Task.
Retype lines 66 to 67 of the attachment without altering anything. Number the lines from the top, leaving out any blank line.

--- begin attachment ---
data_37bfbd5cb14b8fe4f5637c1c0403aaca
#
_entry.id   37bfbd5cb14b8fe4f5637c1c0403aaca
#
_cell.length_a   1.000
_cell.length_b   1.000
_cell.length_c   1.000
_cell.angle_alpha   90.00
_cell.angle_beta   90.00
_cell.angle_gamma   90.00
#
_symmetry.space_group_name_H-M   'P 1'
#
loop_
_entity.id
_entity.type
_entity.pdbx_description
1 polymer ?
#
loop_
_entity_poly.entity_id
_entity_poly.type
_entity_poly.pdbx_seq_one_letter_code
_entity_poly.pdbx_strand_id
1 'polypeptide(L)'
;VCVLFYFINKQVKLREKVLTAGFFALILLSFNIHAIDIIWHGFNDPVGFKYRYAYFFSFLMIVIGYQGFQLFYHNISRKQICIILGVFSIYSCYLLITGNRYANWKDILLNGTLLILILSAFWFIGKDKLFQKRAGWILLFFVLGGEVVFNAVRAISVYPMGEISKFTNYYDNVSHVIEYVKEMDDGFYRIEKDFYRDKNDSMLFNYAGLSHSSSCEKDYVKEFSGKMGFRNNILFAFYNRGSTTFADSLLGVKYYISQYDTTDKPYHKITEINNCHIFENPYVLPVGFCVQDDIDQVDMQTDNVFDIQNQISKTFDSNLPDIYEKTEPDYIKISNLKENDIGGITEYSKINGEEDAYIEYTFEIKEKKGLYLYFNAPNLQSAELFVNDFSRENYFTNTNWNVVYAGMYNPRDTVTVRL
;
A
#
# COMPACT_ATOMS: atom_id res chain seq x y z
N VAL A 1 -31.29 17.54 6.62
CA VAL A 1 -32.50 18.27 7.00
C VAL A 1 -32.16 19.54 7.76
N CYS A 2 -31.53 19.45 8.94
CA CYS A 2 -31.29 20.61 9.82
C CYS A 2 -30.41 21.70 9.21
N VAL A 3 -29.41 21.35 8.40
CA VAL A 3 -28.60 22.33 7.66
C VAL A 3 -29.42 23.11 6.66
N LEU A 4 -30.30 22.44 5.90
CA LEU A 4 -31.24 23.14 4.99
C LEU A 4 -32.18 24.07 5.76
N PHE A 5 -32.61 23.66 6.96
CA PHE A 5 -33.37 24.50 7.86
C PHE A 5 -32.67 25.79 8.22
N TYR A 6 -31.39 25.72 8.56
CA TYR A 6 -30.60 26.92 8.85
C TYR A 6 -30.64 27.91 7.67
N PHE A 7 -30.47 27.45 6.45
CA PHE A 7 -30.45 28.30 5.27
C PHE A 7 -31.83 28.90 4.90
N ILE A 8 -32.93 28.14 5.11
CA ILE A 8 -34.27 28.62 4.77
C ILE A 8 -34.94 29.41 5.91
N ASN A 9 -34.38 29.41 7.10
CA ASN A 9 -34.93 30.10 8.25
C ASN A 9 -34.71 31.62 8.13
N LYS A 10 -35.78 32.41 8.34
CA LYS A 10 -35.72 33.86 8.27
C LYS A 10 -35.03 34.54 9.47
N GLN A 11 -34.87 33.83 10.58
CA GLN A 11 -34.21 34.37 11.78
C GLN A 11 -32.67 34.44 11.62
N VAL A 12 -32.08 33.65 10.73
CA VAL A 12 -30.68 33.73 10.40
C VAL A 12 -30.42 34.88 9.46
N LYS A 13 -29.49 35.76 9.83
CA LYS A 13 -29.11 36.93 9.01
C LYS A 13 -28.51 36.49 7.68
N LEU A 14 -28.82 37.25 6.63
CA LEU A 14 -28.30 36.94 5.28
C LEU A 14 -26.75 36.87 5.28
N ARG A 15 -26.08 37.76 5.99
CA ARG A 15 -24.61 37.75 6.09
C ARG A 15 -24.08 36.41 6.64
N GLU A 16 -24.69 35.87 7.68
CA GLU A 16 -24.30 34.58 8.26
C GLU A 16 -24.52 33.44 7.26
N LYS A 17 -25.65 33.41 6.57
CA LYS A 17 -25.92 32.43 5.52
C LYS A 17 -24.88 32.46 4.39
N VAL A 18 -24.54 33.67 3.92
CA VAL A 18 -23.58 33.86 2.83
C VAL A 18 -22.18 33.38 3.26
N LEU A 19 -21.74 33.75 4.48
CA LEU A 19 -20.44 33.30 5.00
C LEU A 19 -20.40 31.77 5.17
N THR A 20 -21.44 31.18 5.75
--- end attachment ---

C VAL A 12 -30.42 34.88 9.46
N LYS A 13 -29.49 35.76 9.83